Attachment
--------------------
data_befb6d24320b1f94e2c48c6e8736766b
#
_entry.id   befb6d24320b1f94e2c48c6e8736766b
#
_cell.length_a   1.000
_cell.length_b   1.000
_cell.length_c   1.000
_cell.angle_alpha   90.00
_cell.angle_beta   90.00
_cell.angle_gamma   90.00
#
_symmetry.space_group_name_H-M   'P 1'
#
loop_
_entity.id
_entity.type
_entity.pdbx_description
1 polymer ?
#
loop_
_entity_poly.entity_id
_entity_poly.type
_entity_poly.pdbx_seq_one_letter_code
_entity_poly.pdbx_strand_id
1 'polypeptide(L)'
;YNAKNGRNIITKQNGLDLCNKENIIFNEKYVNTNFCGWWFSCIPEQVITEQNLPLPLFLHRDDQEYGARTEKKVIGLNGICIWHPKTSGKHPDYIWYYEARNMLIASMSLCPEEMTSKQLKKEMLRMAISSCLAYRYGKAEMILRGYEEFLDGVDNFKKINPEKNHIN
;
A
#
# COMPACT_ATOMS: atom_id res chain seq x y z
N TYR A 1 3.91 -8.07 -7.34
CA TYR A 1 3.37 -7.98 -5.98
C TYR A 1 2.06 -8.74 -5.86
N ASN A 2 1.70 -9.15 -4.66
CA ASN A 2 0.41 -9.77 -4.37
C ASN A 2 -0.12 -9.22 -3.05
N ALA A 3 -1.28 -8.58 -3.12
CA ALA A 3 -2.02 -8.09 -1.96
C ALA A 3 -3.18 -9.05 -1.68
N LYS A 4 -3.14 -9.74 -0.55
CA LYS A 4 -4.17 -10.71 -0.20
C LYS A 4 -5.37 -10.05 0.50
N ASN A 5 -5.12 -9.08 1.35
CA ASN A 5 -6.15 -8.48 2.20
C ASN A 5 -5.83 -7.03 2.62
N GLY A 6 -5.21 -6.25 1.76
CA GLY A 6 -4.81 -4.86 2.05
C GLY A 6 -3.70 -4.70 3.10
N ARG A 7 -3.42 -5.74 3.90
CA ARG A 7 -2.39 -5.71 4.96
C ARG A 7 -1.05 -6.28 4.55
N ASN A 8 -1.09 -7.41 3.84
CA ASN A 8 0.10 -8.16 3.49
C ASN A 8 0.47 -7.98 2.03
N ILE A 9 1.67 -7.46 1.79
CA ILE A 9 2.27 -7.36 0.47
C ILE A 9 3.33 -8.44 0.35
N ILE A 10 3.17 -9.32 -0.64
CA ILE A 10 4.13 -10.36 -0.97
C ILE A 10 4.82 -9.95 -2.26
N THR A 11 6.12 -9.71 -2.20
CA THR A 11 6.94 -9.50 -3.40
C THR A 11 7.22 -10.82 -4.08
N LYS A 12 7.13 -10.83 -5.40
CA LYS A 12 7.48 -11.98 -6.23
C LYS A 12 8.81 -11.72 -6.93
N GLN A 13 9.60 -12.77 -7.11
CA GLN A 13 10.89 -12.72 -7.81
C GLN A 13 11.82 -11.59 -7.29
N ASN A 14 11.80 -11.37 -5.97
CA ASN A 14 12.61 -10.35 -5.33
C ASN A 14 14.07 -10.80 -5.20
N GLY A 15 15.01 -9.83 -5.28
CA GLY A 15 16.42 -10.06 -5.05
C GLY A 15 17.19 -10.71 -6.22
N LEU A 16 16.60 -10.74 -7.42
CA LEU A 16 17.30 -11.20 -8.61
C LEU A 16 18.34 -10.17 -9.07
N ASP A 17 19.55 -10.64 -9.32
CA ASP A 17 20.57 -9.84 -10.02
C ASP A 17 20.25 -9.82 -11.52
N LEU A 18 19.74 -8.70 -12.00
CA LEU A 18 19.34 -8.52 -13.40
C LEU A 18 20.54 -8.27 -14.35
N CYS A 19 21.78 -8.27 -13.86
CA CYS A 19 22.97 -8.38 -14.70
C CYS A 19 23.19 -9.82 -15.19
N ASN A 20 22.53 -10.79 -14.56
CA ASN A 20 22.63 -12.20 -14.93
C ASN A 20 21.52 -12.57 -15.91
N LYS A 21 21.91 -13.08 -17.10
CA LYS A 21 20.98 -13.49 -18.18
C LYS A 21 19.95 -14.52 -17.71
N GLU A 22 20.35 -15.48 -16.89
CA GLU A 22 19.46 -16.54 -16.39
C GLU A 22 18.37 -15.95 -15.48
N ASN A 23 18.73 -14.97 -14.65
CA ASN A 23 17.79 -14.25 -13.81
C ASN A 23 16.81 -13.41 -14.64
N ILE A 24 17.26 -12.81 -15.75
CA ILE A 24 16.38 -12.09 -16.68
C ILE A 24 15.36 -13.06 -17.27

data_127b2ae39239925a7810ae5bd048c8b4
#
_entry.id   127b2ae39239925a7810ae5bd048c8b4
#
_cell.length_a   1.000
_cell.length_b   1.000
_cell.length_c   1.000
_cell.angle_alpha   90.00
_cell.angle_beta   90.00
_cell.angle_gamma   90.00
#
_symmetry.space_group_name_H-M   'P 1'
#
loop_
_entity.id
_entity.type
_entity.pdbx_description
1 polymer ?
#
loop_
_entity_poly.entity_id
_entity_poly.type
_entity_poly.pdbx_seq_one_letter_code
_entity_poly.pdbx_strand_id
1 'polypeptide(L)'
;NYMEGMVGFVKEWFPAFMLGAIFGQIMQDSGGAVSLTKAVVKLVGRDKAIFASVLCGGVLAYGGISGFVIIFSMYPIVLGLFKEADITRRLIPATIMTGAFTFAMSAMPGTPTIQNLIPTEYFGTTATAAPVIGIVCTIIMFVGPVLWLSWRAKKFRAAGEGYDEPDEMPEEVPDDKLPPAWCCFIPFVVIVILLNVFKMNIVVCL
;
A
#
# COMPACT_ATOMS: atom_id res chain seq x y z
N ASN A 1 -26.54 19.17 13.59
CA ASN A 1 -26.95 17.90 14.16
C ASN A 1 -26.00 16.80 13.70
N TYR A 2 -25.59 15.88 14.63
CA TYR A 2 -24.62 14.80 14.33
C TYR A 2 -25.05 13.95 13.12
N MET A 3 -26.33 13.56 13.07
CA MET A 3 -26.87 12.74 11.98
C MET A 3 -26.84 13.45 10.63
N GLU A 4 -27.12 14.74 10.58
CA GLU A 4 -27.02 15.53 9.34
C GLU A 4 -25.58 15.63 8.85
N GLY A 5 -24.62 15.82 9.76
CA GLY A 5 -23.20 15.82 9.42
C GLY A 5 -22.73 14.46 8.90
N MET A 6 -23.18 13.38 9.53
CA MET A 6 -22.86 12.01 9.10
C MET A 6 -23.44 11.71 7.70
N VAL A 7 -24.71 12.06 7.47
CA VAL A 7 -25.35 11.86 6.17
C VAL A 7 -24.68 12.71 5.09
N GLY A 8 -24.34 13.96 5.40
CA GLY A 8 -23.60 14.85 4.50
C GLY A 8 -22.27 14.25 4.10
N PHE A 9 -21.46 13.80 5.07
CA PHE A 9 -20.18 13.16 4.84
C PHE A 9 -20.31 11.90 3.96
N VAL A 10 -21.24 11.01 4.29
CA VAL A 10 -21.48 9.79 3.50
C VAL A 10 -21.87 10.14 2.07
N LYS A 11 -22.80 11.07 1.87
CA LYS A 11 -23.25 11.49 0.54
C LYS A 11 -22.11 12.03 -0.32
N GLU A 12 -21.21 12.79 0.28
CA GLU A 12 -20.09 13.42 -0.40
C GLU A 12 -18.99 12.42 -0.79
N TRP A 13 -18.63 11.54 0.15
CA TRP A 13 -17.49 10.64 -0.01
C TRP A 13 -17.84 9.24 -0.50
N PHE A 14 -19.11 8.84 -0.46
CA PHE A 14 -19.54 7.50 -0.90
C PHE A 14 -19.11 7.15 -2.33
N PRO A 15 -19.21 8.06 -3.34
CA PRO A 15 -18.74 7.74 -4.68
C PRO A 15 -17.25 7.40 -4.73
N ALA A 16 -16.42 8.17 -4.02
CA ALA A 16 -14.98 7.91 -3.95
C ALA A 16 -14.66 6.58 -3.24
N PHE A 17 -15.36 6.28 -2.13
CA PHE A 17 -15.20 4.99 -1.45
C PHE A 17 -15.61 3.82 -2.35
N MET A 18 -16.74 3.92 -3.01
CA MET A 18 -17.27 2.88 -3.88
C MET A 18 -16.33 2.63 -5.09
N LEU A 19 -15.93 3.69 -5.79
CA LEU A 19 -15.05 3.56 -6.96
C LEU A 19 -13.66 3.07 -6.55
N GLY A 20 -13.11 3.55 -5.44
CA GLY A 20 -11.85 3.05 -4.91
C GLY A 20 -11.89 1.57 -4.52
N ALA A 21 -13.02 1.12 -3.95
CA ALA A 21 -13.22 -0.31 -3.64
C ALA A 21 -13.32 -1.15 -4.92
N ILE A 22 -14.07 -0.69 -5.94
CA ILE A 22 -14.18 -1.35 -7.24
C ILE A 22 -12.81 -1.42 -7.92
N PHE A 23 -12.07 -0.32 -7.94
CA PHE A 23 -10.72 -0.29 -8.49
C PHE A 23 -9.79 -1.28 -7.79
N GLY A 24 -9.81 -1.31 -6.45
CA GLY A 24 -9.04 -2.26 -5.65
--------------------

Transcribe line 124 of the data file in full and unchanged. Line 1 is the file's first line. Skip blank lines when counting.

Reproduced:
_entity_poly.type